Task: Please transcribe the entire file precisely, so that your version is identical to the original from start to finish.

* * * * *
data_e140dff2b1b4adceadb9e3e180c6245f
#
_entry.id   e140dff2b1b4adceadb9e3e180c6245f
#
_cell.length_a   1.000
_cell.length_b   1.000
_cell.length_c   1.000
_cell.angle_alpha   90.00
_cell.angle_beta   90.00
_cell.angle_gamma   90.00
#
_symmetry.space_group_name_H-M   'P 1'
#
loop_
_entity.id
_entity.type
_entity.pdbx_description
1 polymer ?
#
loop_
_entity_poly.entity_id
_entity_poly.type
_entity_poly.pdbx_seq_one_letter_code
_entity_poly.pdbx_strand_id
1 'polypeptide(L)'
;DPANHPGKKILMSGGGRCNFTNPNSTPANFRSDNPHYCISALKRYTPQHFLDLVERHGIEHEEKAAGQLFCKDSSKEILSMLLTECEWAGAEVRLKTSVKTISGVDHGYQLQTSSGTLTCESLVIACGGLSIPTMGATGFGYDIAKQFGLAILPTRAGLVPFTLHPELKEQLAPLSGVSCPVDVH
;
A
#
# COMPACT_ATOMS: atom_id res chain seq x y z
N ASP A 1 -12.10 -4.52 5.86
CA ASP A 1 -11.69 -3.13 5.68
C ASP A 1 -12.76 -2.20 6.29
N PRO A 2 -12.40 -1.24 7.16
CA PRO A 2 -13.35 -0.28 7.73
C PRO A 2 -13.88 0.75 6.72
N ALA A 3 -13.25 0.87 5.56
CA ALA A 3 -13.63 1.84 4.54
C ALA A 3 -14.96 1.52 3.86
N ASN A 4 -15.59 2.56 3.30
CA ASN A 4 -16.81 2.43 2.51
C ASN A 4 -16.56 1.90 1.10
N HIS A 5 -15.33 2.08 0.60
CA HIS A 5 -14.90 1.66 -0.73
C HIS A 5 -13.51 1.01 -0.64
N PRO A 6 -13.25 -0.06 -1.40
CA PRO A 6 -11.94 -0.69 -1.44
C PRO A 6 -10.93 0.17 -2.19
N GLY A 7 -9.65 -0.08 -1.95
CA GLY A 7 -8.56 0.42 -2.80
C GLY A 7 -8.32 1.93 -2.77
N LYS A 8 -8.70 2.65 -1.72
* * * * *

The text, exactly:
data_e140dff2b1b4adceadb9e3e180c6245f
#
_entry.id   e140dff2b1b4adceadb9e3e180c6245f
#
_cell.length_a   1.000
_cell.length_b   1.000
_cell.length_c   1.000
_cell.angle_alpha   90.00
_cell.angle_beta   90.00
_cell.angle_gamma   90.00
#
_symmetry.space_group_name_H-M   'P 1'
#
loop_
_entity.id
_entity.type
_entity.pdbx_description
1 polymer ?
#
loop_
_entity_poly.entity_id
_entity_poly.type
_entity_poly.pdbx_seq_one_letter_code
_entity_poly.pdbx_strand_id
1 'polypeptide(L)'
;DPANHPGKKILMSGGGRCNFTNPNSTPANFRSDNPHYCISALKRYTPQHFLDLVERHGIEHEEKAAGQLFCKDSSKEILSMLLTECEWAGAEVRLKTSVKTISGVDHGYQLQTSSGTLTCESLVIACGGLSIPTMGATGFGYDIAKQFGLAILPTRAGLVPFTLHPELKEQLAPLSGVSCPVDVH
;
A
#
# COMPACT_ATOMS: atom_id res chain seq x y z
N ASP A 1 -12.10 -4.52 5.86
CA ASP A 1 -11.69 -3.13 5.68
C ASP A 1 -12.76 -2.20 6.29
N PRO A 2 -12.40 -1.24 7.16
CA PRO A 2 -13.35 -0.28 7.73
C PRO A 2 -13.88 0.75 6.72
N ALA A 3 -13.25 0.87 5.56
CA ALA A 3 -13.63 1.84 4.54
C ALA A 3 -14.96 1.52 3.86
N ASN A 4 -15.59 2.56 3.30
CA ASN A 4 -16.81 2.43 2.51
C ASN A 4 -16.56 1.90 1.10
N HIS A 5 -15.33 2.08 0.60
CA HIS A 5 -14.90 1.66 -0.73
C HIS A 5 -13.51 1.01 -0.64
N PRO A 6 -13.25 -0.06 -1.40
CA PRO A 6 -11.94 -0.69 -1.44
C PRO A 6 -10.93 0.17 -2.19
N GLY A 7 -9.65 -0.08 -1.95
CA GLY A 7 -8.56 0.42 -2.80
C GLY A 7 -8.32 1.93 -2.77
N LYS A 8 -8.70 2.65 -1.72